Net Zero Carbon

At General Synod, in February 2020 the Church of England agreed to reduce its carbon emissions to ‘net zero’ by 2030.  The Diocese of Hereford debated and agreed with this same target at the Diocesan Synod in September 2020. 

The national Church’s current carbon footprint is described as “very significant”.  A baseline study in 2012 found that it created between 600,000 and one million tonnes of carbon dioxide equivalent: the standard measure of greenhouse gas emissions. That figure was purely for energy and did not include transport, water, waste, and purchases.  Heating accounted for more than 80 per cent of church energy use. Purely electric heating has, on average, a lower net-carbon footprint than gas or oil, and there are some helpful practical recommendations for reducing both energy use and carbon emissions to be found on the national church website.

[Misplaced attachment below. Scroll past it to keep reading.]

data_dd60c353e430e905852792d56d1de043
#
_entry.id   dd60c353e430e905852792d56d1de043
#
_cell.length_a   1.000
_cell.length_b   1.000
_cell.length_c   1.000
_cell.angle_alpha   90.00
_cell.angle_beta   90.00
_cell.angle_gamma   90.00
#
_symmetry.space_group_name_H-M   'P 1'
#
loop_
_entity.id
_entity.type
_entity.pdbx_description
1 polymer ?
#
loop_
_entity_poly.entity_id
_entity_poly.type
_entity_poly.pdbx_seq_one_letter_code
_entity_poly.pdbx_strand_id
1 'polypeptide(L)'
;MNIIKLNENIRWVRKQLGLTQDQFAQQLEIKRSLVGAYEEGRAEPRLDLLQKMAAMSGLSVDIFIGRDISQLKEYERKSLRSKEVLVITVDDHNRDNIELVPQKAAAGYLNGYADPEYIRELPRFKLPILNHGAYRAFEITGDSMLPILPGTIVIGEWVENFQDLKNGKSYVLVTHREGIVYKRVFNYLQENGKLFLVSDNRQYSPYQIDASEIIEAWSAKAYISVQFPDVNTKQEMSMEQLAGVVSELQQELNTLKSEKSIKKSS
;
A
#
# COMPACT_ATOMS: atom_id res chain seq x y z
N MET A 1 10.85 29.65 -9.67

The lowest tier of these are actions that nearly all churches can benefit from, even low-occupancy churches only used on a Sunday.  They are relatively easy, with relatively fast payback and are a good place for churches to start. These include attention to maintenance and draught-proofing; switching to 100-per-cent renewable energy on a “green tariff”, perhaps through the parish buying scheme; replacing light bulbs and floodlights with LEDs; writing an energy-efficient procurement policy; making a commitment to renewable electric and A+++ rated appliances, and offsetting small remaining amounts of energy with a contribution to community projects in the developing world.

Carbon Footprint Tool

To support our journey to net-zero by 2030 each church is asked to complete the ‘Carbon Footprint Tool’ on the Parish Returns.  This gives us information that helps measure and monitor part of our carbon footprint.  There is a useful short video made by the Diocese of Manchester which we can share to help with the completion of this: 

Additional Resources

Church of England resources

Carbon footprint tool  Frequently Asked Questions